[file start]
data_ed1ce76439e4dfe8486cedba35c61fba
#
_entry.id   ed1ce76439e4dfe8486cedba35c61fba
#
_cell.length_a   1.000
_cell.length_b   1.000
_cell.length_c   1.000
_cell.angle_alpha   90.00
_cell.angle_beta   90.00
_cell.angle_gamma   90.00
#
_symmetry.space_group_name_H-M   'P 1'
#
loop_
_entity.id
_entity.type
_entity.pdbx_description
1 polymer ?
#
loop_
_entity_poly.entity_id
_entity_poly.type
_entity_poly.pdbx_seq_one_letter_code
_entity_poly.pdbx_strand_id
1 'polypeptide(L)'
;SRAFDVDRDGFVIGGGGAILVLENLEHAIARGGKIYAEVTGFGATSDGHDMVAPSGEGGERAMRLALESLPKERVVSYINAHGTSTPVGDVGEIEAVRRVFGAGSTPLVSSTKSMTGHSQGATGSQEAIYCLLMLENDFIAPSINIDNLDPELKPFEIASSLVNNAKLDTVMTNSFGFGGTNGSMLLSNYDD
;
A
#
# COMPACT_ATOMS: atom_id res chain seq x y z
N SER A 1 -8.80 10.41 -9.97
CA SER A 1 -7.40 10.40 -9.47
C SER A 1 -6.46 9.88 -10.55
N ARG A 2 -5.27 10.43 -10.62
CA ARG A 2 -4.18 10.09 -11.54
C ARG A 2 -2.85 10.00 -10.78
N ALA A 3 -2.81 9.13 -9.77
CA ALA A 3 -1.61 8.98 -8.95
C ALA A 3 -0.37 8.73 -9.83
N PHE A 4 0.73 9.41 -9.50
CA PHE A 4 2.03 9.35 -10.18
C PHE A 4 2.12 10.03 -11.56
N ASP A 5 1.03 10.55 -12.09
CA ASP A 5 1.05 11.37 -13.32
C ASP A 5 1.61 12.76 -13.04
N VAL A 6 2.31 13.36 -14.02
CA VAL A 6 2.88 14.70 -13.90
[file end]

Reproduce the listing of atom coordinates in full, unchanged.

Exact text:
data_ed1ce76439e4dfe8486cedba35c61fba
#
_entry.id   ed1ce76439e4dfe8486cedba35c61fba
#
_cell.length_a   1.000
_cell.length_b   1.000
_cell.length_c   1.000
_cell.angle_alpha   90.00
_cell.angle_beta   90.00
_cell.angle_gamma   90.00
#
_symmetry.space_group_name_H-M   'P 1'
#
loop_
_entity.id
_entity.type
_entity.pdbx_description
1 polymer ?
#
loop_
_entity_poly.entity_id
_entity_poly.type
_entity_poly.pdbx_seq_one_letter_code
_entity_poly.pdbx_strand_id
1 'polypeptide(L)'
;SRAFDVDRDGFVIGGGGAILVLENLEHAIARGGKIYAEVTGFGATSDGHDMVAPSGEGGERAMRLALESLPKERVVSYINAHGTSTPVGDVGEIEAVRRVFGAGSTPLVSSTKSMTGHSQGATGSQEAIYCLLMLENDFIAPSINIDNLDPELKPFEIASSLVNNAKLDTVMTNSFGFGGTNGSMLLSNYDD
;
A
#
# COMPACT_ATOMS: atom_id res chain seq x y z
N SER A 1 -8.80 10.41 -9.97
CA SER A 1 -7.40 10.40 -9.47
C SER A 1 -6.46 9.88 -10.55
N ARG A 2 -5.27 10.43 -10.62
CA ARG A 2 -4.18 10.09 -11.54
C ARG A 2 -2.85 10.00 -10.78
N ALA A 3 -2.81 9.13 -9.77
CA ALA A 3 -1.61 8.98 -8.95
C ALA A 3 -0.37 8.73 -9.83
N PHE A 4 0.73 9.41 -9.50
CA PHE A 4 2.03 9.35 -10.18
C PHE A 4 2.12 10.03 -11.56
N ASP A 5 1.03 10.55 -12.09
CA ASP A 5 1.05 11.37 -13.32
C ASP A 5 1.61 12.76 -13.04
N VAL A 6 2.31 13.36 -14.02
CA VAL A 6 2.88 14.70 -13.90